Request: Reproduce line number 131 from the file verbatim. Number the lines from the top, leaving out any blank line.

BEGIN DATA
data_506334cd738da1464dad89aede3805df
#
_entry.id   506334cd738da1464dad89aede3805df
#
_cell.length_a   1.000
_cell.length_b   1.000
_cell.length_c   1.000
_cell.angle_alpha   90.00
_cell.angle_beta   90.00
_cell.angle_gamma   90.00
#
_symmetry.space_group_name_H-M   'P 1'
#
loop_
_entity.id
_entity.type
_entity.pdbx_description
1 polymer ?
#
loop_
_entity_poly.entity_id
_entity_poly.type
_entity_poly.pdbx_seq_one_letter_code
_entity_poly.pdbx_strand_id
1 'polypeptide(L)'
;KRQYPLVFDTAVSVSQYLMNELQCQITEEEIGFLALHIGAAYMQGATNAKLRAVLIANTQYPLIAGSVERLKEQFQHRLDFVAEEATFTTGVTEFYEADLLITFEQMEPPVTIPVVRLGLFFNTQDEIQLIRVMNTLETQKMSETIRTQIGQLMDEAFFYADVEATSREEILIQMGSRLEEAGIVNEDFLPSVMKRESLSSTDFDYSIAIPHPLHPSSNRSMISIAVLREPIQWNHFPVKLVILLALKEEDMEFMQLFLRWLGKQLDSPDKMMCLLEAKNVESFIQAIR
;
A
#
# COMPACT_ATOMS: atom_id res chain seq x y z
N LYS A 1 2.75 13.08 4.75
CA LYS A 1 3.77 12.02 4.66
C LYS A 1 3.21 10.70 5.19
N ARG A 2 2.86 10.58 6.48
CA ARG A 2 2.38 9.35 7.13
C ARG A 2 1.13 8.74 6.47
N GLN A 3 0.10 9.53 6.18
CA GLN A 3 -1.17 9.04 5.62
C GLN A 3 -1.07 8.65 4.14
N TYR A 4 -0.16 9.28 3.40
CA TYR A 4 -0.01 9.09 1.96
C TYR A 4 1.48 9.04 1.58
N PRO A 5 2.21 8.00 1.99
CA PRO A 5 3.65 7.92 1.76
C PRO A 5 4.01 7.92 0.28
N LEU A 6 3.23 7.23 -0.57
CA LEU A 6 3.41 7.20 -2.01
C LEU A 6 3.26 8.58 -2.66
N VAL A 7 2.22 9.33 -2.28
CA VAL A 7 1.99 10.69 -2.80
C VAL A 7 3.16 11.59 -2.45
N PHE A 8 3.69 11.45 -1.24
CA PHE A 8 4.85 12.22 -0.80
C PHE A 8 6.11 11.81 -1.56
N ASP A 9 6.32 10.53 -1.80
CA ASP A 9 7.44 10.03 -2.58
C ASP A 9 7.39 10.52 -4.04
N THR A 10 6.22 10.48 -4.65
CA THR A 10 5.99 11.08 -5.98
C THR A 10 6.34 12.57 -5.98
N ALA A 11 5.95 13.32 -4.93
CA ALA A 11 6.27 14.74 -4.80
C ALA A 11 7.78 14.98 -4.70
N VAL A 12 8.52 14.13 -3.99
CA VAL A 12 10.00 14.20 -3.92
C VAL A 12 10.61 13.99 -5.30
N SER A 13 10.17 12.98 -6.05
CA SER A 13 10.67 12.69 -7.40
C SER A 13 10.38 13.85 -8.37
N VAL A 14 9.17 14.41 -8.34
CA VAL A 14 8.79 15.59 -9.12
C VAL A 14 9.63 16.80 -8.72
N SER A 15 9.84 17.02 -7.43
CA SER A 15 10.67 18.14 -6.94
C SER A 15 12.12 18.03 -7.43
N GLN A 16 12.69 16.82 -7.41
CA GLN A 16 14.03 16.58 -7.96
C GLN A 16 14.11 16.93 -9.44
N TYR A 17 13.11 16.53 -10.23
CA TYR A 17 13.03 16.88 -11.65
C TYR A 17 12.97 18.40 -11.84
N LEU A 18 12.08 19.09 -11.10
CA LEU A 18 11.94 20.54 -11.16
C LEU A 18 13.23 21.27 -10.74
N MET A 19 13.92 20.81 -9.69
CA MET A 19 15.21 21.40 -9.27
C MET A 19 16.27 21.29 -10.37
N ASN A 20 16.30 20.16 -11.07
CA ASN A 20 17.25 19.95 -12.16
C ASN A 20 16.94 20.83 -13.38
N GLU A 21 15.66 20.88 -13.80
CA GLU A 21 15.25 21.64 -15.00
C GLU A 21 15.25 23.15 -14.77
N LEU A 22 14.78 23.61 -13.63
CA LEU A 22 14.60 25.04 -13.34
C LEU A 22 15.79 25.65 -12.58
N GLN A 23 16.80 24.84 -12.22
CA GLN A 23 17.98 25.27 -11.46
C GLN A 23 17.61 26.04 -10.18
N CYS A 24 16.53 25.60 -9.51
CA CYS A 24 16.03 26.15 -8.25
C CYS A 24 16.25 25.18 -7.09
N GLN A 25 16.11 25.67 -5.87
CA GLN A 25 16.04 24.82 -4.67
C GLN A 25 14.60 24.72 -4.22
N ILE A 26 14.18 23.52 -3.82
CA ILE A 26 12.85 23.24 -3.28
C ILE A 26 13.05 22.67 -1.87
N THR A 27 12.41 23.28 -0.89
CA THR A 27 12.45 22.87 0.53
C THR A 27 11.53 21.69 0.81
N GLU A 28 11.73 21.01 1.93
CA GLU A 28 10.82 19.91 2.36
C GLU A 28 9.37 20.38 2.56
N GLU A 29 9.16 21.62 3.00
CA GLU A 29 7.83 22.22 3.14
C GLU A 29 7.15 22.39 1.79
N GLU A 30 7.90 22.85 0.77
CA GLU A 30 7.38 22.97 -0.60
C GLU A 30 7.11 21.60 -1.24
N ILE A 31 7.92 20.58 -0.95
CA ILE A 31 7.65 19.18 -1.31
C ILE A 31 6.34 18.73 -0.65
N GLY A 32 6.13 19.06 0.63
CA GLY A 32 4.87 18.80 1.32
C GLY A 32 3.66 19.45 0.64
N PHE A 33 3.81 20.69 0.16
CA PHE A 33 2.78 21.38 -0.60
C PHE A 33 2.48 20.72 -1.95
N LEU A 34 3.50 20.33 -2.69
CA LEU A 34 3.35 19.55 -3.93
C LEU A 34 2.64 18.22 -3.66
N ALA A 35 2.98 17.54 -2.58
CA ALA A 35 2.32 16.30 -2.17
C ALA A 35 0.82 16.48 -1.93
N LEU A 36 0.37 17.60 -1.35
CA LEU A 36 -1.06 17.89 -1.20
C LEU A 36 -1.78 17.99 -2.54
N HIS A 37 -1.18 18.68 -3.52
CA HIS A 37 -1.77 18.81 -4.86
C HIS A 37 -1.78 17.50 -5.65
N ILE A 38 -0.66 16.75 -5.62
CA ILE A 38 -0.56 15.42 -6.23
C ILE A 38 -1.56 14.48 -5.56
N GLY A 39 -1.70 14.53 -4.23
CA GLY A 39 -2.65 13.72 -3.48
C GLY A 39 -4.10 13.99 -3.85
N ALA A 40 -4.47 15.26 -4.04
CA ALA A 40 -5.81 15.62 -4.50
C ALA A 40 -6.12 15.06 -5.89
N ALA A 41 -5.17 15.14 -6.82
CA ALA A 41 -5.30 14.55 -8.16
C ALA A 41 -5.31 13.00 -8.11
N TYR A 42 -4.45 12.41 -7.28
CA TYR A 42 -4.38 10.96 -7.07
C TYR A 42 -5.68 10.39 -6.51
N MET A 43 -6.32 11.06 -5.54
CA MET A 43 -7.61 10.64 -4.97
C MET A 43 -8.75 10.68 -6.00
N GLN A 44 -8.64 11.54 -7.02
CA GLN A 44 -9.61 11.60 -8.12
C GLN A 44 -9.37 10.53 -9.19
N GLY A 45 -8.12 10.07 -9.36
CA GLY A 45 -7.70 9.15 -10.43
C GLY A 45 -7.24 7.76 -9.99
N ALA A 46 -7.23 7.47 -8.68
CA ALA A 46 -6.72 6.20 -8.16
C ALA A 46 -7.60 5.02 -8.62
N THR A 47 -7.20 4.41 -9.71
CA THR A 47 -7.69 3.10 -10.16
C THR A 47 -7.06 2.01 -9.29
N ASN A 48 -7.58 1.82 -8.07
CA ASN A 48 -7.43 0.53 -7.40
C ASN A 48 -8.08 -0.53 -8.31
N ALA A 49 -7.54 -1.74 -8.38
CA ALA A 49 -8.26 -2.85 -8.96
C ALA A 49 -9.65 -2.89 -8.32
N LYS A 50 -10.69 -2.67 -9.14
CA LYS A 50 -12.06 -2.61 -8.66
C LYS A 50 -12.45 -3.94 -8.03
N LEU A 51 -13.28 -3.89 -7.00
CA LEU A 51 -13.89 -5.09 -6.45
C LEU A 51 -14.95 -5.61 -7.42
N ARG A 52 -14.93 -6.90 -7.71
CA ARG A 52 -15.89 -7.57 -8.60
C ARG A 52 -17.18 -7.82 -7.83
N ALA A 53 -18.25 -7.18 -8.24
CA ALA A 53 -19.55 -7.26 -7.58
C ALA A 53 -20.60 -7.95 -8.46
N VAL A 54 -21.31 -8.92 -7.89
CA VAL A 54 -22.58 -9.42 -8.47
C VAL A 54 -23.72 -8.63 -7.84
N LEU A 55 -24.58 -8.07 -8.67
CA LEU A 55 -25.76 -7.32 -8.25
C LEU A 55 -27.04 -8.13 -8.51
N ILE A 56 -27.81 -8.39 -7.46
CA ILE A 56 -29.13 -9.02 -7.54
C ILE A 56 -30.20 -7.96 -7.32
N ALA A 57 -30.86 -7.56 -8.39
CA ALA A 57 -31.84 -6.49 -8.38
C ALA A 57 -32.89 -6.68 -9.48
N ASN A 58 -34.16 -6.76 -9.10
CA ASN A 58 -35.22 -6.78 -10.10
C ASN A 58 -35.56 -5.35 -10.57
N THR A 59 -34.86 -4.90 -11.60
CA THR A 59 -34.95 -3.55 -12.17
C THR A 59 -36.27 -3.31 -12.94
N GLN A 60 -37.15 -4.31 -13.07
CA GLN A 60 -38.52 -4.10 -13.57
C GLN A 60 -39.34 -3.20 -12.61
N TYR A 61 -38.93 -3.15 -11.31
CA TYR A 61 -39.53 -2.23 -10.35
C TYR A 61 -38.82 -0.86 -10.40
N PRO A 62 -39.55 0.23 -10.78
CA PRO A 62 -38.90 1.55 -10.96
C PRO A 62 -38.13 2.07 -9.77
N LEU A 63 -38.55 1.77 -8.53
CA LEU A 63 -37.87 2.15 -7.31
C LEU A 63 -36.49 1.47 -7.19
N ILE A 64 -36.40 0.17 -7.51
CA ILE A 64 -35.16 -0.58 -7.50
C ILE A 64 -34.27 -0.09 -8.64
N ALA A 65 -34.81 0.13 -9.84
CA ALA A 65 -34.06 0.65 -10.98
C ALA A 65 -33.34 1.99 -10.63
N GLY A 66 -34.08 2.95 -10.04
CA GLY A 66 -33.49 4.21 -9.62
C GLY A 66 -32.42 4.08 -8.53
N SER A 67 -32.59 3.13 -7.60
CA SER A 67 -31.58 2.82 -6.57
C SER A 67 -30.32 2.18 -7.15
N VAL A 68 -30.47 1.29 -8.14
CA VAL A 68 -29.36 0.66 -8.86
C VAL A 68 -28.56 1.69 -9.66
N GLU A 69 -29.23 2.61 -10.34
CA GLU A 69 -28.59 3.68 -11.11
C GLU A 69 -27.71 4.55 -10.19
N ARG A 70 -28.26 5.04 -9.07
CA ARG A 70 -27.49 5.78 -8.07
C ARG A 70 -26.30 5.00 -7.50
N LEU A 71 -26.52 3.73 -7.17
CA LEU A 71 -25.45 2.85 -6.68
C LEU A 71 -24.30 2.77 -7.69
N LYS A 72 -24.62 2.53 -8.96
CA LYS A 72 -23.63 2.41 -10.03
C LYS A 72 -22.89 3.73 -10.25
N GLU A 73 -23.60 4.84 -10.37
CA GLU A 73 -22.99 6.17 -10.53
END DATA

CA LEU A 34 3.35 19.55 -3.93